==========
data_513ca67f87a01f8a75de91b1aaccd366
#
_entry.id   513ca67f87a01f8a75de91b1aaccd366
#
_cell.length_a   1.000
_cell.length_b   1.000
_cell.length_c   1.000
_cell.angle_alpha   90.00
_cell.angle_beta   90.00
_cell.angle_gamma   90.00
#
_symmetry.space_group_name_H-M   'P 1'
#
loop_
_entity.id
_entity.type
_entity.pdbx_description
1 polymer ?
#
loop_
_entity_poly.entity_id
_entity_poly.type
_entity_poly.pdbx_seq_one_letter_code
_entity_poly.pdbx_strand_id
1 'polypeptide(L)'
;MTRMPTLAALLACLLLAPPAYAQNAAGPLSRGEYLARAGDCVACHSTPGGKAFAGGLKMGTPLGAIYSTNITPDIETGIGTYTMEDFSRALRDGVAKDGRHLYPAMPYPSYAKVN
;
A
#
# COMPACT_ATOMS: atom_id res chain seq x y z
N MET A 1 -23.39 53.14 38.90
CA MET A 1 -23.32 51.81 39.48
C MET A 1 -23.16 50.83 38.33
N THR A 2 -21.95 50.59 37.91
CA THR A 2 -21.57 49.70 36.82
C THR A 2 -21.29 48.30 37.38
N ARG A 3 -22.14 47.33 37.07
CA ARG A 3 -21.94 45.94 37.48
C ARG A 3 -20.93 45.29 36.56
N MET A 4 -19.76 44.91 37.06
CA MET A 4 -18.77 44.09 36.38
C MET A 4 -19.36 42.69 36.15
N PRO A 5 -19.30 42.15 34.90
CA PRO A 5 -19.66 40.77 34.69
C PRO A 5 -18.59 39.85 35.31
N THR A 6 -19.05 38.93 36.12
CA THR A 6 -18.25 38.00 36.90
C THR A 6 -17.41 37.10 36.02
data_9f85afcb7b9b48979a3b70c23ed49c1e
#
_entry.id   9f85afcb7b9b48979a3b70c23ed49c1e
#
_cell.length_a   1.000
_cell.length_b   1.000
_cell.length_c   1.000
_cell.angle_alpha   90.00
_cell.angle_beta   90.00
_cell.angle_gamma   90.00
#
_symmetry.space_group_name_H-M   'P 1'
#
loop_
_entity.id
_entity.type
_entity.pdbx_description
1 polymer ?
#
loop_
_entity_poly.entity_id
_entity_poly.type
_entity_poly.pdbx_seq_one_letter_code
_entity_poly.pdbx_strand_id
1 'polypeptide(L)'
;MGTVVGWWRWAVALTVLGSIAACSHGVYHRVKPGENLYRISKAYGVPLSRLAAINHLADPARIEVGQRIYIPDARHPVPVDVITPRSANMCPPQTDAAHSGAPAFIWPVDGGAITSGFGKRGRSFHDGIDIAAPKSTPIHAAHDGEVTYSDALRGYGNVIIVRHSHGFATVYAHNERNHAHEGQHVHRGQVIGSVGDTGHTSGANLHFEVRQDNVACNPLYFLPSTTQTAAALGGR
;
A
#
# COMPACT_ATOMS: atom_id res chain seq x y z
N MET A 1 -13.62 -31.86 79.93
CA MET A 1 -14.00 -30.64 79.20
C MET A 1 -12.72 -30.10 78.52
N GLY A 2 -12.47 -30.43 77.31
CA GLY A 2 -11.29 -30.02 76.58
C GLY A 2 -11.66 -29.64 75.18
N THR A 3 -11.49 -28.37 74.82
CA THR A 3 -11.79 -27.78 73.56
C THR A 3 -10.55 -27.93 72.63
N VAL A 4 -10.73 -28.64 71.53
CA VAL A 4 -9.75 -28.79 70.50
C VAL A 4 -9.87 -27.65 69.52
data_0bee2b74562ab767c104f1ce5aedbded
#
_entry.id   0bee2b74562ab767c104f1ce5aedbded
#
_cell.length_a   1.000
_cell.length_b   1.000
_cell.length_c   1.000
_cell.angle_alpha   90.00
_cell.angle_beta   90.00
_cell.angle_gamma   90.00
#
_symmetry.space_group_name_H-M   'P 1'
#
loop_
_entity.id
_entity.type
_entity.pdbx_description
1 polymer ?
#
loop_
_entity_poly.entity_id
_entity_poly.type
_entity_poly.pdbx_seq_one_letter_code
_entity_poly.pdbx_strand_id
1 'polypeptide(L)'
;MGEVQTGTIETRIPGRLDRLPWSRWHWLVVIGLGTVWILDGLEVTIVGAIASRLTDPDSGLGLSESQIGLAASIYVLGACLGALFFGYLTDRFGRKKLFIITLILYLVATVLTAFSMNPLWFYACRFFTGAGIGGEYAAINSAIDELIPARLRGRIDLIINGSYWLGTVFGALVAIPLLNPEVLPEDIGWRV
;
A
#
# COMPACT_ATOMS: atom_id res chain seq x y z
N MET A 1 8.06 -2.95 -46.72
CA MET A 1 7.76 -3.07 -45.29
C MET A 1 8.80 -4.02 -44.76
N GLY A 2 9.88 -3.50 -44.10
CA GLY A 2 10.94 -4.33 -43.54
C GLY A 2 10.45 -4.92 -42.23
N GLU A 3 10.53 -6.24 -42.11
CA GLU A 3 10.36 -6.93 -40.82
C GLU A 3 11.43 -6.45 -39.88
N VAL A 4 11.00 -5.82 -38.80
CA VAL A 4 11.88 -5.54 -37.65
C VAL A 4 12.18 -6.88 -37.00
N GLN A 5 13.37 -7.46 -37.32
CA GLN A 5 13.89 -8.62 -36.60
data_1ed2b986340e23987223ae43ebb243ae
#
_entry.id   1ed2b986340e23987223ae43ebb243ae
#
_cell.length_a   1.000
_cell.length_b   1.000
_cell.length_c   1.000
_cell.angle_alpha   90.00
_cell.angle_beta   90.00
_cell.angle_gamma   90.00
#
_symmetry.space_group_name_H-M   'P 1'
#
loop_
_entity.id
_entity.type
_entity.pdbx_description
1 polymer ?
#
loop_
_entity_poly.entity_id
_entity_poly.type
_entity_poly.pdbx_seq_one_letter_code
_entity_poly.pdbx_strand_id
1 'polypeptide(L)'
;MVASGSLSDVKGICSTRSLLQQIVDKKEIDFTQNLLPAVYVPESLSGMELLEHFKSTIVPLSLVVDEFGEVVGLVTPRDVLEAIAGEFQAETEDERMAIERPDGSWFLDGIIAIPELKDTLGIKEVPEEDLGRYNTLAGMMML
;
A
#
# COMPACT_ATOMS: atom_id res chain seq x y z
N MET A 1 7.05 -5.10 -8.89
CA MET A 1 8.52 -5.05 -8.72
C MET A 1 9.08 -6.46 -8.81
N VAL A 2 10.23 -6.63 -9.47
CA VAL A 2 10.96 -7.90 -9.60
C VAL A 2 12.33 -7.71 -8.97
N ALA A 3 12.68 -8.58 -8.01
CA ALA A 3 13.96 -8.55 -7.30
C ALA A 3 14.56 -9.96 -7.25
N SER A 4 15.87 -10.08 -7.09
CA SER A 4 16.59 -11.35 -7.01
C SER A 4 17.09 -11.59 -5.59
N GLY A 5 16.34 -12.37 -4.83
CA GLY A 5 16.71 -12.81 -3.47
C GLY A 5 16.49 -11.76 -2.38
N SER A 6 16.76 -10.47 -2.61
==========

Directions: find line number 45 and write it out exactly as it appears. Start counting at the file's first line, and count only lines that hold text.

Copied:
C PRO A 5 -18.59 39.85 35.31